Myocarditis in Patients Treated With Immune Checkpoint Inhibitors
What is the presentation and clinical course of immune checkpoint inhibitor (ICI)-associated myocarditis?
The study cohort was comprised of 35 patients with ICI-associated myocarditis from a multicenter registry of eight sites. These patients were compared to a random sample of 105 ICI-treated patients without myocarditis. Myocarditis was diagnosed in two ways: 1) standard histological features present on endomyocardial biopsy or autopsy; and 2) a guideline-recommended scoring system for clinically suspected myocarditis that incorporates several variables including the clinical, biomarker, and imaging features. Covariates of interest extracted from medical records included the occurrence of major adverse cardiac events (MACE), defined as the composite of cardiovascular death, cardiogenic shock, cardiac arrest, and hemodynamically significant complete heart block. Hazards ratios for MACE with 95% confidence intervals were calculated using Cox regression analysis for the optimal troponin T values. All statistical tests were two-sided, and 5% was set as the level of significance.
The study authors reported that the prevalence of myocarditis was 1.14% with a median time of onset of 34 days after starting ICI (interquartile range, 21-75). The mean age of the study cohort was 65 ± 13 years of age, 29% were female, and 54% had no other immune-related side effects. The most common indications for ICI were melanoma and non-small cell lung cancer. All cases with ICI-associated myocarditis had ICIs permanently discontinued. Compared with controls, myocarditis cases were more likely to have received combination ICI at any stage in treatment and were more likely to be treated with combination ICI therapy at the time of statistical analysis, that is, a median of 281 days of follow-up for controls, and 209 days for myocarditis cases.
Of the combination therapies at the time of presentation, anti-cytotoxic T-lymphocyte-associated protein 4 (anti-CTLA4) with anti-programmed cell death protein 1 (anti-PD1) was the most frequent in cases. However, overall, myocarditis was more commonly seen with concurrent single ICI therapy (66%). Relative to controls, combination ICI (34% vs. 2%; p < 0.001) and diabetes (34% vs. 13%; p = 0.01) were more common in cases. Before myocarditis, the pre-ICI left ventricular ejection fraction was ≥50% in all those with a baseline measurement. In comparison with controls, myocarditis cases had a higher prevalence of diabetes mellitus and sleep apnea, and a higher body mass index. Over 102 days (interquartile range, 62-214) of median follow-up, 16 (46%) developed MACE; 38% of MACE occurred with normal ejection fraction. There was a four-fold increased risk of MACE with troponin T of ≥1.5 ng/ml (hazard ratio, 4.0; 95% confidence interval, 1.5-10.9; p = 0.003). Steroids were administered in 89%, and lower steroid doses were associated with higher residual troponin and higher MACE rates.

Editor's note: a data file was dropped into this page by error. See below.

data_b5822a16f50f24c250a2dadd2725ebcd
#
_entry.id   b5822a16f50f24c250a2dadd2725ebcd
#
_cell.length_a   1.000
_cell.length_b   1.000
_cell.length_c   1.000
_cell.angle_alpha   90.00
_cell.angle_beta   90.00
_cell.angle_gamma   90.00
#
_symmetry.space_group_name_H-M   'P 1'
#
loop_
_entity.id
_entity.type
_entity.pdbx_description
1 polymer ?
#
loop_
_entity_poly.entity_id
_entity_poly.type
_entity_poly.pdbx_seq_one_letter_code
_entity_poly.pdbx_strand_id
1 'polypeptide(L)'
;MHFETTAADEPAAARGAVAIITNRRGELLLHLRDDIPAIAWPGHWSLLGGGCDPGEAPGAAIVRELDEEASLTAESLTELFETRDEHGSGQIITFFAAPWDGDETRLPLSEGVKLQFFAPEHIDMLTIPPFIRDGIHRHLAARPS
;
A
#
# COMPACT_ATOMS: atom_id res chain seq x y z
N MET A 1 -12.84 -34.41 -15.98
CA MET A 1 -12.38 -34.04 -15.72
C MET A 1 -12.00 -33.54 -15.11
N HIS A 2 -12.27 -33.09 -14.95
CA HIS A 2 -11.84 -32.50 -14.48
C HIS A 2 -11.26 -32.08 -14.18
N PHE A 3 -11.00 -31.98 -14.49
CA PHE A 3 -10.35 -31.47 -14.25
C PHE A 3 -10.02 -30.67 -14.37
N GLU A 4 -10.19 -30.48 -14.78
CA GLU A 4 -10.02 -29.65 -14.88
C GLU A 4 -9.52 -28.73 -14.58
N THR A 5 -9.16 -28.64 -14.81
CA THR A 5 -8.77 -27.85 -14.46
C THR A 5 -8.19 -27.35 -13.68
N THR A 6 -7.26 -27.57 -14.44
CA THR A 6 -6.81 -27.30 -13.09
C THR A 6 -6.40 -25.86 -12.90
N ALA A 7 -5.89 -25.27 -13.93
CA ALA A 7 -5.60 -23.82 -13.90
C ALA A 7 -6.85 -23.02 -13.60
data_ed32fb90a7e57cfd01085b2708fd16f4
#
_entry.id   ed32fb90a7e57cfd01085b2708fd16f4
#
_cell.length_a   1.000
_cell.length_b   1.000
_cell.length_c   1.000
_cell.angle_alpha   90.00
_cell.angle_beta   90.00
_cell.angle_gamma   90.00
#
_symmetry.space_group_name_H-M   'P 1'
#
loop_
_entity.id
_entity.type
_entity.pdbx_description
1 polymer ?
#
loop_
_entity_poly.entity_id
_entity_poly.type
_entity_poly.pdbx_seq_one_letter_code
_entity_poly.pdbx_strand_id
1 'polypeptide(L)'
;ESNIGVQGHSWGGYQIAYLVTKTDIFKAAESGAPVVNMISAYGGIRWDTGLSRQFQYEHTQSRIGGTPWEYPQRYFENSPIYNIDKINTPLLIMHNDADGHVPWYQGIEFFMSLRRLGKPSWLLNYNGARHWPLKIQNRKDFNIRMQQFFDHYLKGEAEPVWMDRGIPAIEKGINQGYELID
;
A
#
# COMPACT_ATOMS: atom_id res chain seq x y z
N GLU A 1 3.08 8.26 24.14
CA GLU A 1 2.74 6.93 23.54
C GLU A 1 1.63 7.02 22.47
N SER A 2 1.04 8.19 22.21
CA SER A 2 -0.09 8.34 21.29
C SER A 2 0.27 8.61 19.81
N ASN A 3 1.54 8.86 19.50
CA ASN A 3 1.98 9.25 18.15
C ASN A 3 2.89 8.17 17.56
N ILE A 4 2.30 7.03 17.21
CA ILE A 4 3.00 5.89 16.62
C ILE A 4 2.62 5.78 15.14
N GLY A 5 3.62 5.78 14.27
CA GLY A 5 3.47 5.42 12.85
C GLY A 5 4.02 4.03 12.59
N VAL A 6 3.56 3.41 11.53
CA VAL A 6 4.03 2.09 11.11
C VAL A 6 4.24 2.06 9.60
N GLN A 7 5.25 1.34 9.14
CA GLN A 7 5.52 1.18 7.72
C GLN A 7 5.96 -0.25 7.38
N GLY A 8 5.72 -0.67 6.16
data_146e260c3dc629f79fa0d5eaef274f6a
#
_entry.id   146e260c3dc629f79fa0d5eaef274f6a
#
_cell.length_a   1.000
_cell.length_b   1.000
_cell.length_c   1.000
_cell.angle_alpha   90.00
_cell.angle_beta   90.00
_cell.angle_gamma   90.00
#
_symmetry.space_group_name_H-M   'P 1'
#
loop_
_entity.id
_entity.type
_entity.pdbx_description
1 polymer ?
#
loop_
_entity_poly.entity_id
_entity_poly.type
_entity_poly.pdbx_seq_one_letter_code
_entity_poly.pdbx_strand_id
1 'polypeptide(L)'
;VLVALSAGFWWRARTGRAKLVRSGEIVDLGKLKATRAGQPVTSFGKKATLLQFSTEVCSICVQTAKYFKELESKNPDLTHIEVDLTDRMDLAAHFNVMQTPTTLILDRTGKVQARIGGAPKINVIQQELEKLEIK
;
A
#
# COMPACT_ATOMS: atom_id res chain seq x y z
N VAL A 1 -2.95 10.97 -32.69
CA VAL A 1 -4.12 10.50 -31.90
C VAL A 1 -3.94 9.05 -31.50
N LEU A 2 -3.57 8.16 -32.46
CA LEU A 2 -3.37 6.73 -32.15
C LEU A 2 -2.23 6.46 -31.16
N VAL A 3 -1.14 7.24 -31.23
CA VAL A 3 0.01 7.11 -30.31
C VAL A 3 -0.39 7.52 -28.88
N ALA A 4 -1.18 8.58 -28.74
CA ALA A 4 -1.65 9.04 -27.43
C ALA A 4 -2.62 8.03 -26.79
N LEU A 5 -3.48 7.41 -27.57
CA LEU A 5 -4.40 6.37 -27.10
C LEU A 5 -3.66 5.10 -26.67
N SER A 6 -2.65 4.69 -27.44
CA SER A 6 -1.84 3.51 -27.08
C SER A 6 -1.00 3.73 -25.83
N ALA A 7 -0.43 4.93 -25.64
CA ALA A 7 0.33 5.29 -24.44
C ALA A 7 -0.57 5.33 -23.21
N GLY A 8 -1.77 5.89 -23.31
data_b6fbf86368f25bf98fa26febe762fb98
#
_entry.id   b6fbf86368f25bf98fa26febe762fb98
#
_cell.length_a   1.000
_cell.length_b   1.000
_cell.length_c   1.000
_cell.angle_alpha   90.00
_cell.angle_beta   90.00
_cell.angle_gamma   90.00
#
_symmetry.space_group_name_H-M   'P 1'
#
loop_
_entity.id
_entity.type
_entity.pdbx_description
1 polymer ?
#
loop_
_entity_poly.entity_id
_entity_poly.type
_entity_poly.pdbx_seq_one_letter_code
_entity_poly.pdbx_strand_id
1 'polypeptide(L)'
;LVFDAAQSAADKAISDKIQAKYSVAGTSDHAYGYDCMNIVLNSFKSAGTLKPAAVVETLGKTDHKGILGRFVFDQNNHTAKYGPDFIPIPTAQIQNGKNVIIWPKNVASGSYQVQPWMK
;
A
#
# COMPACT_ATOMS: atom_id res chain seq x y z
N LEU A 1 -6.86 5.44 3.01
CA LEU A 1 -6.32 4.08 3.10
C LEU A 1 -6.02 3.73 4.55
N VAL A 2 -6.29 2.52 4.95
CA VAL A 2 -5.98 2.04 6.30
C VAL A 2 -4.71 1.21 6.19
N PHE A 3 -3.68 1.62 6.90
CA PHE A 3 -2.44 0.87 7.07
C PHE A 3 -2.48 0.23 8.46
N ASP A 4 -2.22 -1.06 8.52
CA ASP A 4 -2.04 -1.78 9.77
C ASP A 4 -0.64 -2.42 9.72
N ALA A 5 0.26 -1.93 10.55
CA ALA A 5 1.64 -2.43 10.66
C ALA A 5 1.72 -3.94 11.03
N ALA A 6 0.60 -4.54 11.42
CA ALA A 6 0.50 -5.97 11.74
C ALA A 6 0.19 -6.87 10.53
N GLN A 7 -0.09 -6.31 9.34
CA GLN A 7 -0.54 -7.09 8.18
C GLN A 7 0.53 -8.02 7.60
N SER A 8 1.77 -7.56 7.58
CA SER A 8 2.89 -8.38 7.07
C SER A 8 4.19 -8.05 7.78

The authors concluded that myocarditis after ICI therapy may be more common than appreciated, occurs early after starting therapy, has a malignant course, and responds to higher steroid doses.
This is an important retrospective case-based report because it throws a light on how best to manage a fulminant side effect of this new class of drugs used in cancer therapy. The next step would be to conduct studies to prevent and treat myocarditis after ICI therapy.
Clinical Topics: Arrhythmias and Clinical EP, Cardio-Oncology, Geriatric Cardiology, Heart Failure and Cardiomyopathies, Prevention, Implantable Devices, SCD/Ventricular Arrhythmias, Acute Heart Failure, Heart Failure and Cardiac Biomarkers, Sleep Apnea
Keywords: Biopsy, Body Mass Index, Carcinoma, Non-Small-Cell Lung, Cardiotoxicity, CTLA-4 Antigen, Diabetes Mellitus, Geriatrics, Heart Arrest, Heart Block, Heart Failure, Lung Neoplasms, Melanoma, Myocarditis, Secondary Prevention, Shock, Cardiogenic, Sleep Apnea Syndromes, Stroke Volume, T-Lymphocytes, Cytotoxic, Troponin, Troponin T
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